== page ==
Mrs Dobson: Your proposals will have much more of an effect on part-time workers, many of whom are females with family commitments.  Have you taken on board the unions' views on that?  Why did you not include stronger protection for part-time workers in your legislation?

 

Mrs Montgomery: We did take into account the trade unions' position on part-time workers.  The proposal in the regulations will, effectively, treat part-time workers in exactly the same way as full-time workers, so they will not be disadvantaged.  Their contributions will be proportional to their pro rata salary.

 

Mrs Dobson: So you can guarantee that part-time workers will not be disadvantaged?

 

Mrs Montgomery: Yes.  They will be treated exactly the same.

 

Mrs Dobson: Seamus, you talked about the tiered system.  Are you concerned that the tiered system could erode the financial benefit of promotion because of the higher contributions that would apply?  It would be unfortunate if career success were to come with a downside.  Are you worried that teachers will not seek promotion because of that?

 

Mr Gallagher: No.  If, for example, promotion moved a teacher's contributions up by between 1·2 and 1·4 percentage points, that would be more than outweighed by the additional salary. We did some modelling on that, and we do not think that it will impact in any way on people applying for, or accepting, promotions.

 

Mrs Dobson: So you are convinced that it will not impact?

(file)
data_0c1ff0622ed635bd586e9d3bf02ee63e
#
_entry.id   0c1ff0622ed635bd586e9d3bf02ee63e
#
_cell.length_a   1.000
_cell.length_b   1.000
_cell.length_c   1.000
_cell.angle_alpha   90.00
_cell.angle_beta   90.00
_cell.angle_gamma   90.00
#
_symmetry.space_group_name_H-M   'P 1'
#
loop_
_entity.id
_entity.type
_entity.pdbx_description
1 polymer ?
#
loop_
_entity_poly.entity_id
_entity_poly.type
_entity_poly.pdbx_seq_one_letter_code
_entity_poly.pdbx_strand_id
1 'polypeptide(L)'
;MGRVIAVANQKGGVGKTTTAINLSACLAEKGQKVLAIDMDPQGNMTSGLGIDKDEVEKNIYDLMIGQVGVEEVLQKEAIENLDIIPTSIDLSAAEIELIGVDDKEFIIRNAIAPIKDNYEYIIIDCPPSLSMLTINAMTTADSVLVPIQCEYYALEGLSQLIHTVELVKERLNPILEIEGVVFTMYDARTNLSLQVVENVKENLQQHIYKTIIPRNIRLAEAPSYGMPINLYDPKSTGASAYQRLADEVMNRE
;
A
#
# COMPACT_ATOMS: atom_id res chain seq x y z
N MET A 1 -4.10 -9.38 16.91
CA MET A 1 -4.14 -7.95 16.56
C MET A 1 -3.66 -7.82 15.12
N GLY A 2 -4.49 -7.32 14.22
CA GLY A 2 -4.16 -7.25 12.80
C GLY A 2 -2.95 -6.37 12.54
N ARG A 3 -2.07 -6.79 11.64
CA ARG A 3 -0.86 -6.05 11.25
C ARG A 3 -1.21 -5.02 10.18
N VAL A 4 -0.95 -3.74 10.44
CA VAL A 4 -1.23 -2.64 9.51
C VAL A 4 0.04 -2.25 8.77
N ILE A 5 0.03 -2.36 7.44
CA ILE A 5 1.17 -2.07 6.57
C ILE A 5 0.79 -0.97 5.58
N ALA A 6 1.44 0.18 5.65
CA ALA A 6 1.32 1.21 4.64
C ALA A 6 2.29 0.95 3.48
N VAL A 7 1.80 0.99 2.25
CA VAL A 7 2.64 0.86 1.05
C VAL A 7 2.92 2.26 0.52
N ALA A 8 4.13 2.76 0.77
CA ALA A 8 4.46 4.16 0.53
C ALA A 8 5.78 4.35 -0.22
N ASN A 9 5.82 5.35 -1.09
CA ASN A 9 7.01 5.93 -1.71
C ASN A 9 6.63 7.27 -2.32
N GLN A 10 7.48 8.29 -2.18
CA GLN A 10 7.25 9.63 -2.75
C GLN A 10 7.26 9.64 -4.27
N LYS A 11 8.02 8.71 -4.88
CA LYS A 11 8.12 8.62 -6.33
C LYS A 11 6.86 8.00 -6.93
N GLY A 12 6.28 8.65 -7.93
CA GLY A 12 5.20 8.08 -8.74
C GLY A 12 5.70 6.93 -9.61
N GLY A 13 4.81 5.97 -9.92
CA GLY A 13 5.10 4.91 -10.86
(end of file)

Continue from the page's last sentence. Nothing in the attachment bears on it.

Mr Gallagher: Yes.

 

Mrs Dobson: I am not just as convinced, but thank you.

 

Mr Lunn: I do not know whether or not the regulations are fair overall, because we only had the information put in front of us today.  I cannot help noticing that the highest salary bands affect only 61 teachers, presumably head teachers.  Does it really matter what we think, Chairman?  It seems to me that the Executive are of a mind to pass the regulations in time to avoid the monthly fine of £930,000.  As far as I can see, the Minister is opposed but cannot find any way out of it.  He says that he will have to accept it.  This morning, we have had the information put before us as a courtesy.  What does it matter if we say that we do not accept it?  It does not matter at all.

 

The Chairperson: That is a fair point, but that is not an issue for civil servants; it is an issue for the Committee.  However, if we take Mike's point, which is one that we must consider, we have a different issue with the Civil Service.  Although the Department had conversations with and consulted others, all that we received was the consultation paper.  There was no discussion with us on the implications or details of the changes.  Would it have changed the outcome?  Would we be in a different place?  Probably not, but at least we would have had the opportunity to take soundings from others on the issue, rather than it being dealt with in the way that it is.  That is the only point that I will make.

 

Mrs Montgomery: Certainly.  We will learn from that process and make sure that it is addressed in the future.

 

The Chairperson: What we will have to do, La'Verne, is put in place some mechanism so that, when something is put out to consultation, we will know exactly how the Department will inform us of it.

 

Mr Nesbitt: And the timelines.

 

The Chairperson: Yes, and that is work that the Committee will do.

 

Mr Lunn: I really cannot remember whether the Committee had a representation from any union or teachers' group as part of its consultation?

 

The Chairperson: Not on this issue.  I stand to be corrected, but I do not think that we have received any correspondence on it either.  Had we done so, it would have been tabled.

 

Mr Lunn: It has been remarkably quiet.

 

The Chairperson: La'Verne, Seamus and Mark, thank you very much.  We appreciate your time.